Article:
At his colloquial best Robert Frost’s poems reach the heartland. So does Theodore Roethke and Jane Kenyon, Ted Kooser, Barbara Hanby and Linda Gregg. Poetry taps into the commonweal. I would argue that even angry poetry contains within its seed a life-affirming impulse.

As I write this, I’m trying to convince myself. Like that nurse we sense our Democracy being consumed by some hellish inferno. We are reaching for any act to restore order and repel the false idol along with those who are in bed with him.

Mozart’s clarinet concerto is filling the room. I’m looking at a book of Japanese woodblock prints. The arts can be a backdoor to soothe the sin-sick soul.

Sinatra does it his way the year round. His voice along with Cole Porter’s and Irving Berlin’s songs are at the bedrock of our shared heritage. Add to this the creative burst of Handel’s Messiah. These Hallelujahs can bind our wounds, suspend the malice and the fear behind it in ways that political argument cannot.



Thursday, December 9, 2021

Words, Those Squishy Things

Language is such a chemical / alchemical thing, so elastic and combustible with salubrious smoke. Put two slumbering, inert words together and the drapes can catch on fire or, at least, cause serious giggles.

I just read an article about a sports team described as exceedingly mediocre. That was worth a sudden smile. Give me an oxymoron and I’m happy. One of my favorites is Dark White. but the most famous is probably from the Bard whose Juliet parted with such sweet sorrow.

My third request for an email address from my step(less) son caused me to write in the subject space, A Gentle Nudge. It worked. He not only answered my request but told me a Gentle Nudge was the name of my step(less) granddaughter’s pre-school.

This got me thinking about possible names for an ice cream flavor, Transcendental Fudge or Existential SludgeGet Ben and Jerry on line one.

I had names for my three daughters when they were mere tater tots. They are my aviary having each taken flight. Shari, my first-born, was Peanut Annie . Now, the strokes in her paintings move with a kinetic grace, a quiet ferocity.

Janice, my tiny one, now fifty-nine, was Chester Apple. As a deaf person she knows the walls of this world and how to climb them. She orchestrates her life through fathoms of silence with fingers like a Dudamel butterfly.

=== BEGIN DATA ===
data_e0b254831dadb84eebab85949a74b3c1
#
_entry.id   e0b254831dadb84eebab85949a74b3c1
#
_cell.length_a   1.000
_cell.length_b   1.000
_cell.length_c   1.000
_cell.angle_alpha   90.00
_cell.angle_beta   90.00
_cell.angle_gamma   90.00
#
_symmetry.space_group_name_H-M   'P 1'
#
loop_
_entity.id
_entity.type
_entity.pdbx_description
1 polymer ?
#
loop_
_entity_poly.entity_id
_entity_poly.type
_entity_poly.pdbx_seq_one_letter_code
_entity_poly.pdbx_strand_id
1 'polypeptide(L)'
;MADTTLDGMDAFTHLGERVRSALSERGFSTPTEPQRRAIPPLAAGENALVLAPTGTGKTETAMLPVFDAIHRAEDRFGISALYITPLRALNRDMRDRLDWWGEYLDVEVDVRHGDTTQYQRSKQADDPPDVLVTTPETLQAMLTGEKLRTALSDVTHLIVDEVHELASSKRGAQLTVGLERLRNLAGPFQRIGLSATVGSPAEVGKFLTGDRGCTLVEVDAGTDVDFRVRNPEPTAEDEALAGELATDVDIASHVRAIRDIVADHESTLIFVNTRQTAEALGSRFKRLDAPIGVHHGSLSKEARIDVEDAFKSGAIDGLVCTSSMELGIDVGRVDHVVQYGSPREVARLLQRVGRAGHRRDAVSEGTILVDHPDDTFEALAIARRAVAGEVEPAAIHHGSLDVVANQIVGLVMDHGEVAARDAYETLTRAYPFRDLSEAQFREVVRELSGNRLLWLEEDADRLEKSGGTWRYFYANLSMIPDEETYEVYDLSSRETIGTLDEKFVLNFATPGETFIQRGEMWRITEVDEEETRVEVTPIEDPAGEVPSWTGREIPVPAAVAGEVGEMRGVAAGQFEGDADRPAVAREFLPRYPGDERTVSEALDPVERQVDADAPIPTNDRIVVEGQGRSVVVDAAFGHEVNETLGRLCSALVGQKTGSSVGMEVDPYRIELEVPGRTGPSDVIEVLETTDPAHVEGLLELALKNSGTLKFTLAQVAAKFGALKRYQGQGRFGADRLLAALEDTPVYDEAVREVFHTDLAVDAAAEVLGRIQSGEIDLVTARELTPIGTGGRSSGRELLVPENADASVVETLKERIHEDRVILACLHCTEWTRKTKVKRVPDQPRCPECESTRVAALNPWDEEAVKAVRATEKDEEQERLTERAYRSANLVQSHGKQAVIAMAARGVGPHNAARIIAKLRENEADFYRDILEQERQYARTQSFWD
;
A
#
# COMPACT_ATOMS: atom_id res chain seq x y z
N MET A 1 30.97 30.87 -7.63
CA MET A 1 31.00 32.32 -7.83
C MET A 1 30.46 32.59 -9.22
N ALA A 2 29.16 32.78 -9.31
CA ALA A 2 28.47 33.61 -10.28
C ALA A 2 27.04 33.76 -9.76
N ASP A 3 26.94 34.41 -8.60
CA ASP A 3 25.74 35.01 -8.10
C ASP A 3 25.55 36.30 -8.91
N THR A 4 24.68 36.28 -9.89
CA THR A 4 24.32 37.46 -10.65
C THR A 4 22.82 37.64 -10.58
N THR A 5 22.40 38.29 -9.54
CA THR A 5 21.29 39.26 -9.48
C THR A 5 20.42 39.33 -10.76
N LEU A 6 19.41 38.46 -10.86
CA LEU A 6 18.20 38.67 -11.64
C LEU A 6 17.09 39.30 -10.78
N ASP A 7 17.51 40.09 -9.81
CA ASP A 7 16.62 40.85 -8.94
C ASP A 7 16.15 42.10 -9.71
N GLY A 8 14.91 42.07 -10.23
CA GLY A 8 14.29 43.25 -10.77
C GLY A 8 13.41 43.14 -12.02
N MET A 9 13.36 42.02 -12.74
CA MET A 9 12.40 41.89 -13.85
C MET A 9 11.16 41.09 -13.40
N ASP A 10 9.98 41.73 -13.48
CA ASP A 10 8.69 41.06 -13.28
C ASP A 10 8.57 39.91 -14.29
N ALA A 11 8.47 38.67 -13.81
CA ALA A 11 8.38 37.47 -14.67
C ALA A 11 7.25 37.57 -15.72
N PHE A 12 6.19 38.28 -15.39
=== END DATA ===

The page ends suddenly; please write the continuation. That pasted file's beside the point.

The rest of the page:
Lauren had to live with Brewster Gazelle. It is the strangest one of them all. She, in turn, dubbed me Chief Big Toe. Consigned as she is to the middle of the muddle, she has grown elongated wing spans reaching from porcupine meatballs to Venus in transit. She sees back from what use to be into realms beyond.

Those names of endearment were all scrupulously deliberated blurts that somehow stuck, at least in my memory vault.

I must have heard a sort of music or cadence in the syllables of Brewster Gazelle which later morphed to Brewster Gazelleshaft. Maybe I was influenced by the German term Gesellschaft but meaning has little to do with all this. Otherwise, I would have chosen Gemeinshaft. Look it up if you want to impress someone at a cocktail party.

Probably the best string of meaningless words is Fuckingbastardsonofabitch uttered by me only once in my life in a slapping, scratching, punching fight I had with Peter Dalebrook at age 12, I would guess. It was my first and last physical fight and those words flew out of my mouth as my entire repertoire of expletives. I still hear a mellifluous incantation in those sounds though I don’t suppose they would have much success as an ice cream flavor.






Monday, December 6, 2021

By Heart

It has probably been about 75 years since I last memorized anything beyond my pin number. Now, I consider myself fortunate if I remember where I parked my car in a multistory garage. How embarrassing it is walking around waiting for an answering beep.

So much of my college experience was memorizing structural formulas and botanical origins. I would have much preferred the Canterbury Tales in Middle English or a passage from the Bard. All that rote education was a colossal waste except, perhaps, to exercise the gray matter.

By heart, is what we say when someone recites a few lines from Basho or Emerson. It is such lovely phrase. As a habitat for deathless words, it confirms the heart's status as a lonely hunter.

My dear friend, Frank Dwyer, is a compendium of Shakespearean soliloquies and lyrical poetry. The lines flow like an inexhaustible underground spring, a muscle most of us have allowed to atrophy.

The art of committing passages to memory began to decline with Guttenberg’s printing press. (Safe to say nobody knew their phone number in the 15th century.

In preliterate times oral storage and transmission were our social media and about as reliable as Fox News. Hard to imagine Sean Hannity as a troubadour. No wonder the library at Alexandria was burned. More than likely the Iliad and Odyssey were the final agreed-upon versions of a consortium called Homer when set down on parchment.

There is a ratio to our sensorium. Literacy has taken its toll on acoustic space. When the visual is extended we diminish the auditory. Thankfully there are folks like Frank to recite the best words in the best order; and they also make great dinner guests with seventeen syllables of haiku between courses and a sonnet sorbet for dessert.

When words come from the heart their provenance is unimpeachable. It not only plays chamber music but is a repository of all we have let in, by heart.